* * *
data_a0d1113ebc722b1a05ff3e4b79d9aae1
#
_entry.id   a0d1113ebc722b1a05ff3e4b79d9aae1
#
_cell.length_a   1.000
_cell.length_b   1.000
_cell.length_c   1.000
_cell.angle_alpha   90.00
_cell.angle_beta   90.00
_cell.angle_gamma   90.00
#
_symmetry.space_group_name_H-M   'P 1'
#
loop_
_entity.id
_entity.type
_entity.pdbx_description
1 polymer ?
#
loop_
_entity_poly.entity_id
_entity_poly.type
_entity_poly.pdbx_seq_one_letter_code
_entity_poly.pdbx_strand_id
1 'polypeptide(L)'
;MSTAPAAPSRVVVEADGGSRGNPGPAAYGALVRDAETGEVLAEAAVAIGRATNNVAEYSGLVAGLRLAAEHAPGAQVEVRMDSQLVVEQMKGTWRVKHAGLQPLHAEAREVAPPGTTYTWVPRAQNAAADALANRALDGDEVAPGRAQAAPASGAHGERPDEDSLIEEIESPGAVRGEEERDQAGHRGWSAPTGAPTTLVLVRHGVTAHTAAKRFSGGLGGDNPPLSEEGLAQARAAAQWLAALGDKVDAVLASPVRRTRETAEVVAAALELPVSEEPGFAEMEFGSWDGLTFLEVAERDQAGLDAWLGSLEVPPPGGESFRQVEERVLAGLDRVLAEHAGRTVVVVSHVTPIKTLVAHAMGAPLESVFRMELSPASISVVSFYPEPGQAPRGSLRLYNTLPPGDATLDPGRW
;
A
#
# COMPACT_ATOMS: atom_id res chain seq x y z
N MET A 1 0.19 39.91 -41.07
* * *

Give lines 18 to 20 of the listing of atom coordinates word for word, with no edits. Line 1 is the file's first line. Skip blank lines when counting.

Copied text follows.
1 polymer ?
#
loop_